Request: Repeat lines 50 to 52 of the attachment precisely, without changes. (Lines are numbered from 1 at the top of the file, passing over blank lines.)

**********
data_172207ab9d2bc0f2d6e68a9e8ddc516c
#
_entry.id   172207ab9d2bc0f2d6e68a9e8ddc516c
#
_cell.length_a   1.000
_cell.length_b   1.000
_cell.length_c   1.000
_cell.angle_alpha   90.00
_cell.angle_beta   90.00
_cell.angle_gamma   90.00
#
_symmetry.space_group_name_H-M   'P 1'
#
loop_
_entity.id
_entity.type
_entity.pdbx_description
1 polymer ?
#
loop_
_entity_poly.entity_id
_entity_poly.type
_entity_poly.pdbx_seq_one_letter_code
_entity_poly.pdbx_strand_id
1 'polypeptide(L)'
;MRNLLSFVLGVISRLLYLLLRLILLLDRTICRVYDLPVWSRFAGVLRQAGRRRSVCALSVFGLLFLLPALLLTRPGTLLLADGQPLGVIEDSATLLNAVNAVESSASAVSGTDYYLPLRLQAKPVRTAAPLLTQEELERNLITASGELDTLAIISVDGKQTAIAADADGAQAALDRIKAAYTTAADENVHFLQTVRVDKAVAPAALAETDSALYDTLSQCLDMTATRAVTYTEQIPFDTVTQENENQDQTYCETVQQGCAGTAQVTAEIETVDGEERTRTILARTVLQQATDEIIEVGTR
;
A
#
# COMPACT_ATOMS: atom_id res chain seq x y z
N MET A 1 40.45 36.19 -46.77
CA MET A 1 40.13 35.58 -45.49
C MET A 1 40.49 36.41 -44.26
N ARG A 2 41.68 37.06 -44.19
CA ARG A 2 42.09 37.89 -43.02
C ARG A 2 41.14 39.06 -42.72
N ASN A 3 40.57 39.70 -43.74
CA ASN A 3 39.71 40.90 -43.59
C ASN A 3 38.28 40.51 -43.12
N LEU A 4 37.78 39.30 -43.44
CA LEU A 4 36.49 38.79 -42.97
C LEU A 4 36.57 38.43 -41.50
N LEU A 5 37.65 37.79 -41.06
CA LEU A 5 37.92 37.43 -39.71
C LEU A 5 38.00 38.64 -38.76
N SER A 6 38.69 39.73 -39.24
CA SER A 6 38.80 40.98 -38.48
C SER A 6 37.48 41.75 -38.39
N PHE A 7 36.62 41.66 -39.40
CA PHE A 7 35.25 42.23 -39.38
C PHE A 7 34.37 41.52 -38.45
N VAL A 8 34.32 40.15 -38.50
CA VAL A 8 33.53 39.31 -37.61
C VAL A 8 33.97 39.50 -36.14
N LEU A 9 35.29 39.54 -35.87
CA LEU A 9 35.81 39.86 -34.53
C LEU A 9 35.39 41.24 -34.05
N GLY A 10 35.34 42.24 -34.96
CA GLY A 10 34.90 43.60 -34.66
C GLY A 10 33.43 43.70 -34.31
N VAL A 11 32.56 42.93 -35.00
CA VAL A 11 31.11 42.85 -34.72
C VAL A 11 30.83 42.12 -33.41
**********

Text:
CA PHE A 7 35.25 42.23 -39.38
C PHE A 7 34.37 41.52 -38.45
N VAL A 8 34.32 40.15 -38.50